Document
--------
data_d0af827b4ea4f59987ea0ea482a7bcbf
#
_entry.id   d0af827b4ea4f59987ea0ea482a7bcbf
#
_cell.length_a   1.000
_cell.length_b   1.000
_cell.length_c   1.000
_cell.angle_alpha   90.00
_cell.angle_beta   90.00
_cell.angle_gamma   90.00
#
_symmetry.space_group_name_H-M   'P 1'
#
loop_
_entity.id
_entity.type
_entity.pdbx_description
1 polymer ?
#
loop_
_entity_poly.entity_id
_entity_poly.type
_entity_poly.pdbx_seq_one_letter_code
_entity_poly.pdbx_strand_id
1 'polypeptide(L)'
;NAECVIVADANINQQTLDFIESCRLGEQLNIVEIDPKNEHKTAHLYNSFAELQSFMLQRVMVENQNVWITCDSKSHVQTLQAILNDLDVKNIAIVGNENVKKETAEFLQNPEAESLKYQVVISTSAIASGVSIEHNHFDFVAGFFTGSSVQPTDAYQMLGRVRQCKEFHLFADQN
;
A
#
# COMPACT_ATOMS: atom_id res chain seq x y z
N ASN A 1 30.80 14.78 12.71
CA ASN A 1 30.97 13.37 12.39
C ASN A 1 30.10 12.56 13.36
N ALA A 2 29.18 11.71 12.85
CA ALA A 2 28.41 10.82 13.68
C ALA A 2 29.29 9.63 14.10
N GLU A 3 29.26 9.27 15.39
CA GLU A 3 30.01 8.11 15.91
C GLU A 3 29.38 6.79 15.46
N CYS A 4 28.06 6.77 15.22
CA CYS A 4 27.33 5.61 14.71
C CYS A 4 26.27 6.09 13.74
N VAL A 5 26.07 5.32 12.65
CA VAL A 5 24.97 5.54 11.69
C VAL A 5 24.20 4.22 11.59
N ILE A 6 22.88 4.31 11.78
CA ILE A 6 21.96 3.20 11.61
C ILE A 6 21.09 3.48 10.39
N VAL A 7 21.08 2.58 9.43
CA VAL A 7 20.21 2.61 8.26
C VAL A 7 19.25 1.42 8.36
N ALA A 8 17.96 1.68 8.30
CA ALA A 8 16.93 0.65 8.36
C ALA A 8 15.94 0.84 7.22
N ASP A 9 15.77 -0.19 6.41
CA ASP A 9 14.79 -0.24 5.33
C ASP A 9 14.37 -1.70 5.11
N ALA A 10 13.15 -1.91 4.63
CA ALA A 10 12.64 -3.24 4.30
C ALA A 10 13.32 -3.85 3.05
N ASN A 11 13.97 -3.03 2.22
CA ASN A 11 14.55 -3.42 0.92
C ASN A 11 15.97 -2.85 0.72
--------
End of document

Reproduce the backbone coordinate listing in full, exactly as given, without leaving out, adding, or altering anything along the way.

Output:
data_d0af827b4ea4f59987ea0ea482a7bcbf
#
_entry.id   d0af827b4ea4f59987ea0ea482a7bcbf
#
_cell.length_a   1.000
_cell.length_b   1.000
_cell.length_c   1.000
_cell.angle_alpha   90.00
_cell.angle_beta   90.00
_cell.angle_gamma   90.00
#
_symmetry.space_group_name_H-M   'P 1'
#
loop_
_entity.id
_entity.type
_entity.pdbx_description
1 polymer ?
#
loop_
_entity_poly.entity_id
_entity_poly.type
_entity_poly.pdbx_seq_one_letter_code
_entity_poly.pdbx_strand_id
1 'polypeptide(L)'
;NAECVIVADANINQQTLDFIESCRLGEQLNIVEIDPKNEHKTAHLYNSFAELQSFMLQRVMVENQNVWITCDSKSHVQTLQAILNDLDVKNIAIVGNENVKKETAEFLQNPEAESLKYQVVISTSAIASGVSIEHNHFDFVAGFFTGSSVQPTDAYQMLGRVRQCKEFHLFADQN
;
A
#
# COMPACT_ATOMS: atom_id res chain seq x y z
N ASN A 1 30.80 14.78 12.71
CA ASN A 1 30.97 13.37 12.39
C ASN A 1 30.10 12.56 13.36
N ALA A 2 29.18 11.71 12.85
CA ALA A 2 28.41 10.82 13.68
C ALA A 2 29.29 9.63 14.10
N GLU A 3 29.26 9.27 15.39
CA GLU A 3 30.01 8.11 15.91
C GLU A 3 29.38 6.79 15.46
N CYS A 4 28.06 6.77 15.22
CA CYS A 4 27.33 5.61 14.71
C CYS A 4 26.27 6.09 13.74
N VAL A 5 26.07 5.32 12.65
CA VAL A 5 24.97 5.54 11.69
C VAL A 5 24.20 4.22 11.59
N ILE A 6 22.88 4.31 11.78
CA ILE A 6 21.96 3.20 11.61
C ILE A 6 21.09 3.48 10.39
N VAL A 7 21.08 2.58 9.43
CA VAL A 7 20.21 2.61 8.26
C VAL A 7 19.25 1.42 8.36
N ALA A 8 17.96 1.68 8.30
CA ALA A 8 16.93 0.65 8.36
C ALA A 8 15.94 0.84 7.22
N ASP A 9 15.77 -0.19 6.41
CA ASP A 9 14.79 -0.24 5.33
C ASP A 9 14.37 -1.70 5.11
N ALA A 10 13.15 -1.91 4.63
CA ALA A 10 12.64 -3.24 4.30
C ALA A 10 13.32 -3.85 3.05
N ASN A 11 13.97 -3.03 2.22
CA ASN A 11 14.55 -3.42 0.92
C ASN A 11 15.97 -2.85 0.72